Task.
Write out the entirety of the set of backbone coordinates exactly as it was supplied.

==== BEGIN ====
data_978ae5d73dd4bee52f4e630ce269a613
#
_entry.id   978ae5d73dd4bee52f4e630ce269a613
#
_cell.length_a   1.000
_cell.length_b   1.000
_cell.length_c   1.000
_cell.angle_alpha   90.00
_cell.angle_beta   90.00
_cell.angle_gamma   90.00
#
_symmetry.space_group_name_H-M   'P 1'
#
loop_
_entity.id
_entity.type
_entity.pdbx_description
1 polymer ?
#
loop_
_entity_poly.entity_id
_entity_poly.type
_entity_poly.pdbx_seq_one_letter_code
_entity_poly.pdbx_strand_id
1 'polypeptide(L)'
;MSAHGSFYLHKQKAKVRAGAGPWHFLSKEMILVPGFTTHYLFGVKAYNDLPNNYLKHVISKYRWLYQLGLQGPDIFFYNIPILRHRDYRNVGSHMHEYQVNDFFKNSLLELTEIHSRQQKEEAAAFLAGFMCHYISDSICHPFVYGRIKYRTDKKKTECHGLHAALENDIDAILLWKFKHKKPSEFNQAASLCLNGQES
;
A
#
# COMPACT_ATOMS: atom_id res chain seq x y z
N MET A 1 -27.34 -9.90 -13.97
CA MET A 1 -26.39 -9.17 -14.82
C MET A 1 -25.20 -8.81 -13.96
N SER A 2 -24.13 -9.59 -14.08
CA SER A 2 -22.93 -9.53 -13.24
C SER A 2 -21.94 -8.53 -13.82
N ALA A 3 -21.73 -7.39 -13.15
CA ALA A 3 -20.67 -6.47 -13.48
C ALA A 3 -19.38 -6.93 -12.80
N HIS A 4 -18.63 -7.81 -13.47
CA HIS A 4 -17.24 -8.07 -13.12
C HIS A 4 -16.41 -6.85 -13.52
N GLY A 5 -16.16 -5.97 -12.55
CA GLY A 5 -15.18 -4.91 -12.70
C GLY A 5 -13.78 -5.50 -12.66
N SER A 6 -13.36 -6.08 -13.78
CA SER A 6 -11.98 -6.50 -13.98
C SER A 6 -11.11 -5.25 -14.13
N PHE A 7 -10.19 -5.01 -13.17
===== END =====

data_978ae5d73dd4bee52f4e630ce269a613
#
_entry.id   978ae5d73dd4bee52f4e630ce269a613
#
_cell.length_a   1.000
_cell.length_b   1.000
_cell.length_c   1.000
_cell.angle_alpha   90.00
_cell.angle_beta   90.00
_cell.angle_gamma   90.00
#
_symmetry.space_group_name_H-M   'P 1'
#
loop_
_entity.id
_entity.type
_entity.pdbx_description
1 polymer ?
#
loop_
_entity_poly.entity_id
_entity_poly.type
_entity_poly.pdbx_seq_one_letter_code
_entity_poly.pdbx_strand_id
1 'polypeptide(L)'
;MSAHGSFYLHKQKAKVRAGAGPWHFLSKEMILVPGFTTHYLFGVKAYNDLPNNYLKHVISKYRWLYQLGLQGPDIFFYNIPILRHRDYRNVGSHMHEYQVNDFFKNSLLELTEIHSRQQKEEAAAFLAGFMCHYISDSICHPFVYGRIKYRTDKKKTECHGLHAALENDIDAILLWKFKHKKPSEFNQAASLCLNGQES
;
A
#
# COMPACT_ATOMS: atom_id res chain seq x y z
N MET A 1 -27.34 -9.90 -13.97
CA MET A 1 -26.39 -9.17 -14.82
C MET A 1 -25.20 -8.81 -13.96
N SER A 2 -24.13 -9.59 -14.08
CA SER A 2 -22.93 -9.53 -13.24
C SER A 2 -21.94 -8.53 -13.82
N ALA A 3 -21.73 -7.39 -13.15
CA ALA A 3 -20.67 -6.47 -13.48
C ALA A 3 -19.38 -6.93 -12.80
N HIS A 4 -18.63 -7.81 -13.47
CA HIS A 4 -17.24 -8.07 -13.12
C HIS A 4 -16.41 -6.85 -13.52
N GLY A 5 -16.16 -5.97 -12.55
CA GLY A 5 -15.18 -4.91 -12.70
C GLY A 5 -13.78 -5.50 -12.66
N SER A 6 -13.36 -6.08 -13.78
CA SER A 6 -11.98 -6.50 -13.98
C SER A 6 -11.11 -5.25 -14.13
N PHE A 7 -10.19 -5.01 -13.17